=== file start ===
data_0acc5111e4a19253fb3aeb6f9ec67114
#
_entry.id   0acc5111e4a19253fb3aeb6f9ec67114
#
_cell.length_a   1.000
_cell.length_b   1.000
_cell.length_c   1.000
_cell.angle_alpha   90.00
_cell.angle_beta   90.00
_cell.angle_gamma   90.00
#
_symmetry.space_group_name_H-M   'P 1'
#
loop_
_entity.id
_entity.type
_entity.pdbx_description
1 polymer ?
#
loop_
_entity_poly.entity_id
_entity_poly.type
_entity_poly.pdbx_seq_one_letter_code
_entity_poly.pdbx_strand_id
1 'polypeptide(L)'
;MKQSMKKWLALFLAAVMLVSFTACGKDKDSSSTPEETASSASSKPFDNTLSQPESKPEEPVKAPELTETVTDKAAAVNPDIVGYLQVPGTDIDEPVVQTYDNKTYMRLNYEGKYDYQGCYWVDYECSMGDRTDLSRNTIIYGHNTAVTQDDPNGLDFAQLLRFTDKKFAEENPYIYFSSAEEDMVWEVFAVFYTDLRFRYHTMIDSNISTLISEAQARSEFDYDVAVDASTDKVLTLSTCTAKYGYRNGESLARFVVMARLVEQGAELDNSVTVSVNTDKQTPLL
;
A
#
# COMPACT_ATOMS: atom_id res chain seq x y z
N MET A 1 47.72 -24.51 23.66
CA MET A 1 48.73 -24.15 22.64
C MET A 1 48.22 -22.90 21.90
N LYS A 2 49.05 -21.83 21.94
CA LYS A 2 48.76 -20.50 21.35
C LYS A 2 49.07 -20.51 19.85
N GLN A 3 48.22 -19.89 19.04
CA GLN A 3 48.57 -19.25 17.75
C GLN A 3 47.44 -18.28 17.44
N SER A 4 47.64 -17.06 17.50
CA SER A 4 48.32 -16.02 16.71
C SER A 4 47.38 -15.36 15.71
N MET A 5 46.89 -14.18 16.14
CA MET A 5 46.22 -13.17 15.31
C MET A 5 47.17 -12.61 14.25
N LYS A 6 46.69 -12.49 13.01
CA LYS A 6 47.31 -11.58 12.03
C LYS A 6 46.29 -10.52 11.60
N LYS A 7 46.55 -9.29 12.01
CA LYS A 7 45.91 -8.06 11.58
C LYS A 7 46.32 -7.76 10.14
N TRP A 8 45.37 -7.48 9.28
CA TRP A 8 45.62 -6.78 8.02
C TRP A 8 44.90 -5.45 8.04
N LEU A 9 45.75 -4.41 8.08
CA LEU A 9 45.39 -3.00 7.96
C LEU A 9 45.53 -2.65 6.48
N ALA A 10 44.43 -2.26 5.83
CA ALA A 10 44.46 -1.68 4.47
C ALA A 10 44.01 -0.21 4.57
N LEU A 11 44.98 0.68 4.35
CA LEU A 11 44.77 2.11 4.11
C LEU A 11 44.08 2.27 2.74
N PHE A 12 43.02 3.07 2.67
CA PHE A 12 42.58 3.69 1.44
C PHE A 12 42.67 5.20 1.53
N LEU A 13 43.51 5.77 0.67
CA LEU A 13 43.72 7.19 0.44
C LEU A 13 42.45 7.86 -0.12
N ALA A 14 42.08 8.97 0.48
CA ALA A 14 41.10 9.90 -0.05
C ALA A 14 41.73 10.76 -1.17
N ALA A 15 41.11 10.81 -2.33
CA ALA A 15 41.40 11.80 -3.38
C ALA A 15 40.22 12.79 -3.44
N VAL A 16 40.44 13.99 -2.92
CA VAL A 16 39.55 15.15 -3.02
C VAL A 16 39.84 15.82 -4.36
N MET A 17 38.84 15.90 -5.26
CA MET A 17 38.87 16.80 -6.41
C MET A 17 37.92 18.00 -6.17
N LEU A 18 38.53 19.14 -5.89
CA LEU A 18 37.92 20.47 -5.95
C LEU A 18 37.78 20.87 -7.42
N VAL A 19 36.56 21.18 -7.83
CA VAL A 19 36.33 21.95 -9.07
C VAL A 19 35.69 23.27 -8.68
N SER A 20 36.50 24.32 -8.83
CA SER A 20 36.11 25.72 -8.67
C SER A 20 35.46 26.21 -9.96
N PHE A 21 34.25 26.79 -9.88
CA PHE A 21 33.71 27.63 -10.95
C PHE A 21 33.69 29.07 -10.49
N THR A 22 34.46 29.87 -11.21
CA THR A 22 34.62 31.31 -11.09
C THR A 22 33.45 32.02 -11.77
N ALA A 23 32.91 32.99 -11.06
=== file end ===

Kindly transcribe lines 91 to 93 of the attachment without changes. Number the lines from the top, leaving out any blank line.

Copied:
N PHE A 21 34.25 26.79 -9.88
CA PHE A 21 33.71 27.63 -10.95
C PHE A 21 33.69 29.07 -10.49